Therefore, even if the location of contact opening 106 is slightly misaligned during the photolithographic step, spacers 104 will prevent polysilicon gate electrodes 101 from being exposed within contact opening 106. If exposed, polysilicon gate electrodes 101 would come into contact with a conductive material subsequently deposited within contact opening 106, destroying the transistor. In addition, since width 108 at the lower portion of contact opening 106 is defined by the distance between spacers 104, width 108 in this critical region of the contact opening is defined by the spacer width rather than the photolithographic technology employed. In other words, width 108 at the bottom of contact opening 106 may be modulated by adjusting the thickness of oxide layer 103, thereby adjusting the width of spacers 104 as described above. In accordance with the present invention, width 108 near the bottom of contact opening 106 is less than the minimum resolvable dimension of the photolithographic technology used to define the contact opening. As a result, the present invention may be employed to form ultra-narrow contact widths using relatively inexpensive, manufacturable, commercially available semiconductor processing tools.
In a particular embodiment, spacing 102 between polysilicon gate electrodes 101 is 0.5 microns, and the width of each of spacers 104 is approximately 0.15 microns. In this embodiment, the width 108 at the bottom of contact opening 106 can ideally be calculated to be 0.2 microns. This determination of width 108 assumes that an ideal etch chemistry is used to etch contact opening 106 having a sufficiently high selectivity to undoped or lightly doped spacer 104 compared to BPSG layer 105. In actual practice, however, a portion of spacers 104 exposed on each laterally opposing sidewall within contact opening 106 is slightly etched back by the etch chemistry used to etch the contact opening. So, in actuality, width 108 at the bottom of contact opening 106 is slightly larger than 0.2 microns in this embodiment. However, the overall tapered profile of contact opening 106, wherein width 107 at the top of the contact opening is wider than width 108 at the bottom of the contact opening is maintained. In an alternate embodiment where more advanced manufacturing technologies are employed, more narrow spacings may be implemented as described above. In general, etch selectivities of greater than approximately 10:1 may be employed in accordance with the present invention to form suitably tapered contact and via openings.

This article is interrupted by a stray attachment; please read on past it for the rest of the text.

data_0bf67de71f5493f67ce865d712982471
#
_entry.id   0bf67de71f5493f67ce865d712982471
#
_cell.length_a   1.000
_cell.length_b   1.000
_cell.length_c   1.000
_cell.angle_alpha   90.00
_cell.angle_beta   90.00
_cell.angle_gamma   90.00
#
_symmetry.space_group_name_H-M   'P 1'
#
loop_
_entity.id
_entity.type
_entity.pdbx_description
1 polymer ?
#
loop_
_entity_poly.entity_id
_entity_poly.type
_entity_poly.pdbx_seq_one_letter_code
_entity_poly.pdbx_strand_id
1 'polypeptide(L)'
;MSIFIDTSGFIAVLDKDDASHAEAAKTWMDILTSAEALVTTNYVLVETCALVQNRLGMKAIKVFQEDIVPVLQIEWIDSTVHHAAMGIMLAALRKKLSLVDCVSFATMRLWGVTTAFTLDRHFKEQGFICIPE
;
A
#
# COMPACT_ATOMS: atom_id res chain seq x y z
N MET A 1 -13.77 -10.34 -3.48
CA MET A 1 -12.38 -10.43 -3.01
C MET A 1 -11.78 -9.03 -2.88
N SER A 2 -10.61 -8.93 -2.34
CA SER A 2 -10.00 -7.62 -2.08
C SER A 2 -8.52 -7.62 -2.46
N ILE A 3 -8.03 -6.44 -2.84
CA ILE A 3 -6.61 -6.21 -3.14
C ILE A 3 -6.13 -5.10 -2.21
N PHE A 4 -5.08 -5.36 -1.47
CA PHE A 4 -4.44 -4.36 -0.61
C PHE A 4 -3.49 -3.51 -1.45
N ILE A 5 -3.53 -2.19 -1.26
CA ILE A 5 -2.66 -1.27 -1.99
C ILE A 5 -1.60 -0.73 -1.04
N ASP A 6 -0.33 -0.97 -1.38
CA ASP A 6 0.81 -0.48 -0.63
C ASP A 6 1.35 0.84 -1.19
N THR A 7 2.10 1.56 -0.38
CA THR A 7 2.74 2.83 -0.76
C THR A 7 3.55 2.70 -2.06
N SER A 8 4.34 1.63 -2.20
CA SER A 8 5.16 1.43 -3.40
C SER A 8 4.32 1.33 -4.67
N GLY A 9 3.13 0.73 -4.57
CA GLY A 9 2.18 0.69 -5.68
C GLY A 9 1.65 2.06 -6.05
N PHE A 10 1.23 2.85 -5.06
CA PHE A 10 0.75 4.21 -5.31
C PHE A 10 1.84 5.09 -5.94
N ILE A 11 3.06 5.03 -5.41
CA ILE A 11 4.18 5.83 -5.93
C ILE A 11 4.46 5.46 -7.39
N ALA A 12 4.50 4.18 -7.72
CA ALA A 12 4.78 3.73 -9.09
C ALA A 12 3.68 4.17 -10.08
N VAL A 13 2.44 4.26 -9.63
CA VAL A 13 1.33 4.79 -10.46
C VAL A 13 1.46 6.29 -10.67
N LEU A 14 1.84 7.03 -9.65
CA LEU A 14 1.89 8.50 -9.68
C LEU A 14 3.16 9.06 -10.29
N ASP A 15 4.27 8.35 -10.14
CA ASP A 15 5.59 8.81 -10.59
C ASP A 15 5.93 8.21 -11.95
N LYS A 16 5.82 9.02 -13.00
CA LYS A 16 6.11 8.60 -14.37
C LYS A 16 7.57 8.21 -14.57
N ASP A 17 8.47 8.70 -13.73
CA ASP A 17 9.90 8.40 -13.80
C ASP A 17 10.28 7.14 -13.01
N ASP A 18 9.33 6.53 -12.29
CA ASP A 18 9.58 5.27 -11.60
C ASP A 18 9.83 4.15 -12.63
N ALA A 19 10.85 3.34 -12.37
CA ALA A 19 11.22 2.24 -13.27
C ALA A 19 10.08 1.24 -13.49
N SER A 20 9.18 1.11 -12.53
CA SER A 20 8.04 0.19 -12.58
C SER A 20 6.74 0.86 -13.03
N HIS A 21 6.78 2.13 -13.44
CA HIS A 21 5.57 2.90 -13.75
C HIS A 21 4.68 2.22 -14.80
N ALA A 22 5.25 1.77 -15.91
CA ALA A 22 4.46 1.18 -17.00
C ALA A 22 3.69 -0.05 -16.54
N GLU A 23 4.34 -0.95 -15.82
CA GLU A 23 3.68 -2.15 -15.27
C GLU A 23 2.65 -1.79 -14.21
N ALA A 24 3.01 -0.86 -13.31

This tapered contact opening profile formed in accordance with the present invention is an important feature. It is desirable for contact openings to be tapered because tapering a contact opening effectively lowers the aspect ratio (height/width) of the contact opening. As the aspect ratio of a contact opening decreases, the ease with which a practitioner may subsequently fill the contact opening with a conductive material proportionately increases. Therefore, the present invention may be used not only to minimize the width of a contact opening below photolithographic limitations but also to taper a contact opening thereby improving a practitioner's ability to subsequently fill the contact opening with conductive material.
FIGS. 2a-e illustrate a particular embodiment of the present invention which facilitates additional tapering of the profile of the contact opening formed in accordance with the present invention. FIG. 2a illustrates a semiconductor substrate 200 upon which polysilicon gate electrodes 201 have been formed a distance 202 apart A cap oxide layer 209 has been formed over each polysilicon gate electrode 201. Cap oxide layer 209 is formed by low temperature oxide (LTO) deposition of an undoped or lightly doped oxide on the surface of the polysilicon layer from which polysilicon gate electrodes 201 are subsequently formed. In this manner, cap oxide layers 209 are self-aligned to the edges of polysilicon gate electrodes 201 since both are etched using the same mask.
Alternatively cap oxide layer 209 may be formed by other deposition methods utilizing an oxide forming chemistry such as, for example, TEOS. In an alternate embodiment, cap oxide layer 209 comprises a lightly doped BSG or PSG oxide film. Also, cap-oxide layer 209 may be formed by thermal oxidation of the underlying polysilicon material either before or after etching the polysilicon material.
FIG. 2b illustrates the substrate of FIG. 2a after an undoped or lightly doped oxide layer 203 has been formed in accordance with the present invention. Oxide layer 203 is conformably deposited over the surface of semiconductor substrate 200, substantially coating polysilicon gate electrodes 201 and cap oxide layer 209.
FIG. 2c illustrates the substrate of FIG. 2b after oxide layer 203 has been anisotropically etched back. By anisotropically etching back oxide layer 203, spacers 204 are formed. As discussed above, the width of spacers 204 is approximately equal to the deposited thickness of oxide layer 203.
FIG. 2d illustrates the substrate of FIG. 2c after a BPSG layer 205 has been deposited and planarized by chemically mechanically polishing the surface of layer 205. As described above, BPSG layer 205 may alternatively be planarized by a reflow process which may be followed by an etch back process step or planarized using other techniques.